U.S.-Ghana Game Excites Football Fans
Barrington M. Salmon | 6/18/2014, 3 p.m.
The third time proved to be the charm for the United States Men’s National Soccer Team after they beat nemesis Ghana 2-1 in a thrilling match decided in the last four minutes of the game.
Ghana had beaten the Americans twice in their last two World Cup encounters and the vast majority of the standing-room-only crowd at Bukom Restaurant in Adams Morgan expected a similar result on the evening of June 16.
Marcus Robinson, a 42-year-old D.C. entrepreneur clad in a red, white and blue T-shirt, delighted in being one of the few contrarians in the crowd and exuded ecstasy following the American victory. Throughout the game, he chanted for his team, exchanged friendly banter with opponents, wagged his finger or gestured at the television whenever a Ghana shot went awry and high-fived a compatriot bedecked in a large American flag.
“Ghana could and should have won the game,” he said as the handful of American supporters and scores of disappointed Ghanaians trooped out of the Northwest restaurant into the cool Washington evening. The early goal made the Ghanaian team anxious and they tried to score too much. There were too many balls over the top.”
“Today, the white stars beat the Black Stars but America needs to move on (to the next round).”
The game, held at the Estadio das Dunas in Natal, Brazil, saw the U.S.’s Clint Dempsey score the first goal in the opening 29 seconds of the game. The game made Dempsey the fifth fastest scorer in World Cup history and the first American to score a goal in three World Cups. The U.S. playing in Group G – also known as “the Group of Death,” – still have to tangle with traditional powerhouses Germany and Portugal.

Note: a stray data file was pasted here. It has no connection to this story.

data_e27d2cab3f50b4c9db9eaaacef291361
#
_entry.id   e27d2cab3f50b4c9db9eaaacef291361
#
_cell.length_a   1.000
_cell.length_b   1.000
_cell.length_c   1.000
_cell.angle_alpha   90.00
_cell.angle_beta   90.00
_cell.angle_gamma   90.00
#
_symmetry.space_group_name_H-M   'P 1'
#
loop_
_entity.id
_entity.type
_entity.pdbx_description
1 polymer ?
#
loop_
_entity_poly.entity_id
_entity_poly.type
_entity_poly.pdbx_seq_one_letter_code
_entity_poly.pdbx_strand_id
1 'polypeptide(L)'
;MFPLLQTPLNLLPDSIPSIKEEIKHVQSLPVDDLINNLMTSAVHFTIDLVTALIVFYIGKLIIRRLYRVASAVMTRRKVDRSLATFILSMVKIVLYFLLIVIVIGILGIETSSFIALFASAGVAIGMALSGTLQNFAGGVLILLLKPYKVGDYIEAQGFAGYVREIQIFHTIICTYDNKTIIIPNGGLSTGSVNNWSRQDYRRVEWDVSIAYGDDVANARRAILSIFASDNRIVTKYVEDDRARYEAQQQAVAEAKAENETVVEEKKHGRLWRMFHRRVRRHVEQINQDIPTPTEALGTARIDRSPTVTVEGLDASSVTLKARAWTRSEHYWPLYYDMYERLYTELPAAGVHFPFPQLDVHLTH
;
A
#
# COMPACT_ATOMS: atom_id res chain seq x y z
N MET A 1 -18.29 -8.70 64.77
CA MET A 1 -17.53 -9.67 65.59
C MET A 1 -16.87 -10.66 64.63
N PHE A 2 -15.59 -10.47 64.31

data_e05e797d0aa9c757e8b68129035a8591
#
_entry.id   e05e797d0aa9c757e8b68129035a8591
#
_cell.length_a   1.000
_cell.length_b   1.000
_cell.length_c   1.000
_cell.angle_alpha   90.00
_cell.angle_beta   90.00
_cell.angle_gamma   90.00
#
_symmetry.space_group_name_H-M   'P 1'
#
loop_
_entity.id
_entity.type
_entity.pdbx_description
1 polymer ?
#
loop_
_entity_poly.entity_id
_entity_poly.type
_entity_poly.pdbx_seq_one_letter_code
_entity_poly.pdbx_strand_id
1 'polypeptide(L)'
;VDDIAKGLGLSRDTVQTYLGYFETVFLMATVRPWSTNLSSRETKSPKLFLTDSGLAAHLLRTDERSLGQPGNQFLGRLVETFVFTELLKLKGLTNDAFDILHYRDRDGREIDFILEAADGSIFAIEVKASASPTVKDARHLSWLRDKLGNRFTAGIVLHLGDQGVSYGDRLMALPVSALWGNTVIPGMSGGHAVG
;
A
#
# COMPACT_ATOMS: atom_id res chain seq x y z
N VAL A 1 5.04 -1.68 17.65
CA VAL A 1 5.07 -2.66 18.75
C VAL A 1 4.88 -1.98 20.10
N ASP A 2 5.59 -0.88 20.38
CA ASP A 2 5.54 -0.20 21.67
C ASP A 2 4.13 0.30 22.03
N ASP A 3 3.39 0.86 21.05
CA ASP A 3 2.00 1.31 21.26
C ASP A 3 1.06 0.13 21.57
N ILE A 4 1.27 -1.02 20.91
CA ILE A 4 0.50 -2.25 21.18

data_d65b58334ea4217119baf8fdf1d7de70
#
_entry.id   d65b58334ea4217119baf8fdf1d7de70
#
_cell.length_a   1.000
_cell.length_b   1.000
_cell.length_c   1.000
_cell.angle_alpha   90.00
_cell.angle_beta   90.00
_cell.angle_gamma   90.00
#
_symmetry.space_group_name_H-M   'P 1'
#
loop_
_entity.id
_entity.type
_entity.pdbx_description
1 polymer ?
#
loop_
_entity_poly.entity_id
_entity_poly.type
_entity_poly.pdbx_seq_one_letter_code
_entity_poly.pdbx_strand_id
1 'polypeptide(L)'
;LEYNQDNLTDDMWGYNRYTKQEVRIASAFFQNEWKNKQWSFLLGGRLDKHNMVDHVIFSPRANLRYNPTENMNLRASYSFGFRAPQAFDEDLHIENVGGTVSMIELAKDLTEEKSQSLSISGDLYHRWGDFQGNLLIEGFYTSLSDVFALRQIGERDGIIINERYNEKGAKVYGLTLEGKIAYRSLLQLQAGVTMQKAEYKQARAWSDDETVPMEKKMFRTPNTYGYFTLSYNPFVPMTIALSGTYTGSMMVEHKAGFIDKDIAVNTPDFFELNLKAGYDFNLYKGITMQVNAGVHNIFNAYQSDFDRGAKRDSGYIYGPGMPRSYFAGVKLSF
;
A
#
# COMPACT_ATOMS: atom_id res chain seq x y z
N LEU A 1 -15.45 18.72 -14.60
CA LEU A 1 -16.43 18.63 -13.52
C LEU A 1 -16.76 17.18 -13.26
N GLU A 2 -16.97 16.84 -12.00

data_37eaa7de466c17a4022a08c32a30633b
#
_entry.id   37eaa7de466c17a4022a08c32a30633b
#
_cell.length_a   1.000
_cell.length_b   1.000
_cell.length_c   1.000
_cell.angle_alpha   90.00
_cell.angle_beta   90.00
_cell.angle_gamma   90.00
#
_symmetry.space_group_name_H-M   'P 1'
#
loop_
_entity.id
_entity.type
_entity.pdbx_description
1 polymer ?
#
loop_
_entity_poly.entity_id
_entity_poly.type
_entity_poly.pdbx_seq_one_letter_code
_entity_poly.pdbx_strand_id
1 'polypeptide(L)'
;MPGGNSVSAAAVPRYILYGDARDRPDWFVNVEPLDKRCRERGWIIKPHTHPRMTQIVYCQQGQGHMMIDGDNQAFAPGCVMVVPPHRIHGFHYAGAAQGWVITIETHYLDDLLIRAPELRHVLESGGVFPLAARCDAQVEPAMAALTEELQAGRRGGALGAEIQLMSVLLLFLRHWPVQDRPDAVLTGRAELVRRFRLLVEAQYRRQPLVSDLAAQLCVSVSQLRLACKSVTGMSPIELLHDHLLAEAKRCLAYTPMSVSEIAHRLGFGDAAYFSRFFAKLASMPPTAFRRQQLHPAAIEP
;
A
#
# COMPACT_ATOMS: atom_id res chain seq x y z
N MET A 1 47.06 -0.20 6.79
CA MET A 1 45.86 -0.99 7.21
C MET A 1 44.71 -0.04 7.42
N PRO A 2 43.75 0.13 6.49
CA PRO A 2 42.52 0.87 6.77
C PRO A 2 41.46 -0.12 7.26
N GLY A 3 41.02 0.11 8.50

The stunning first-minute goal left the Ghanaian crowd stunned but as the game progressed, their enthusiasm jump-started again and cheers bounced around the establishment as the Black Stars dominated the run of play. The result would have been quite different if Ghana had just been able to convert on any of the 21 shots players took over the 90-plus minutes of the game.
Ghana players like Sulley Muntari, Asamoah Gyan, Michael Essien and Kevin Prince-Boateng threatened early and often but the U.S.’s stout defense kept then at bay. As U.S. goalie Tim Howard saved, parried and deflected shots, the crowd grumbled, sighed and groaned, ruing all the missed opportunities.
Naomi Williams stood in a space between the front door and the bar watching the game intently. The Canadian native said she had planned to travel back to New York earlier in the day but put everything on hold to stay and watch the match.
“Oh course Ghana,” she said when asked who she supported. “Even though I’m not Ghanaian, it’s my favorite team. I’m a big soccer fan but there are probably bigger soccer fans here. They made it so far in the last tournament and they need to go further this year.”
Williams, a Northwest resident who travels between New York and the District for her job, broke into smiles often as the game progressed.